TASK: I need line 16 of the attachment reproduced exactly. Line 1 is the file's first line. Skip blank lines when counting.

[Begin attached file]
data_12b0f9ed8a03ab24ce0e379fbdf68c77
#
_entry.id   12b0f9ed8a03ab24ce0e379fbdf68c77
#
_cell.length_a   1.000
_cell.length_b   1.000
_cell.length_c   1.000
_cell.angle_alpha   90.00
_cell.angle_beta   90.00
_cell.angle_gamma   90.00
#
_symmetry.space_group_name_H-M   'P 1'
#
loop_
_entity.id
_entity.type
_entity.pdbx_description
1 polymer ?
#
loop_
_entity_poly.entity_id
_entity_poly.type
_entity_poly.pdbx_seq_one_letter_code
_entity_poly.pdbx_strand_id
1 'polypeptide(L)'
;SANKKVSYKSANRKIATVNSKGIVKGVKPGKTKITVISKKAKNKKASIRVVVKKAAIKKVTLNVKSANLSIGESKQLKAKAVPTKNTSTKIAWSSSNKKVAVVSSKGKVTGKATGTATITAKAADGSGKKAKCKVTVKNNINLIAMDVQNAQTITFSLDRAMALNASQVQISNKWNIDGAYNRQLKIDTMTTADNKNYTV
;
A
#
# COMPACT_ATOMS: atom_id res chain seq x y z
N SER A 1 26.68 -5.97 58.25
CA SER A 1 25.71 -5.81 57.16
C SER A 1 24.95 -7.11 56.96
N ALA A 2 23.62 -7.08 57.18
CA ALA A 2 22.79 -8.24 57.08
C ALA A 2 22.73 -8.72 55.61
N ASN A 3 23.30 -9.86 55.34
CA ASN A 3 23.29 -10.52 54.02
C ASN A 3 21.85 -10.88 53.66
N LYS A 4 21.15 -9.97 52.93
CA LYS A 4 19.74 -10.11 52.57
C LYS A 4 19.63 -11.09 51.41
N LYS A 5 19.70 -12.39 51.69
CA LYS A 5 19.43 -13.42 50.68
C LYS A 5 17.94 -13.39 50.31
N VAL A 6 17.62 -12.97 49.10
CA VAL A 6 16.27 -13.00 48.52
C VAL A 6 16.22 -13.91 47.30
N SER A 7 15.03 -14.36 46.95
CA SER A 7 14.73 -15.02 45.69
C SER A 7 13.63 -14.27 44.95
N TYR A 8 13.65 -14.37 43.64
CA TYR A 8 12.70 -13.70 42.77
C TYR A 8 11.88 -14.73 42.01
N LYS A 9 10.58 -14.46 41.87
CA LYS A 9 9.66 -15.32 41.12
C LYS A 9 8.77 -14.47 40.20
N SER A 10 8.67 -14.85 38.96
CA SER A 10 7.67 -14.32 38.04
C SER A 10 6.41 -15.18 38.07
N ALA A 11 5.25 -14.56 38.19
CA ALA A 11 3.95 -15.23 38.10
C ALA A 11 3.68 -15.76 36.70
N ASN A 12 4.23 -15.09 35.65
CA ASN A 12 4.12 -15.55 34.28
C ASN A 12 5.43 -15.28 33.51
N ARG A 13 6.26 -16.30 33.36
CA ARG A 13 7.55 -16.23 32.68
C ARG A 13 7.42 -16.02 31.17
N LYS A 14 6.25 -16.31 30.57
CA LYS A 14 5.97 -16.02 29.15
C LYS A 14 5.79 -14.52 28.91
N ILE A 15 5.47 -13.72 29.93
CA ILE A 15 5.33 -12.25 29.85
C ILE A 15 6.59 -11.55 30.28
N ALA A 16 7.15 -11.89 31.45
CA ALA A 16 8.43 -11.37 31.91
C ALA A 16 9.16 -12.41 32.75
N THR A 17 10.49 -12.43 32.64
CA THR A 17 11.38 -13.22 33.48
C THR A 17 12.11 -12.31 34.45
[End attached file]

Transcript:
_entity.type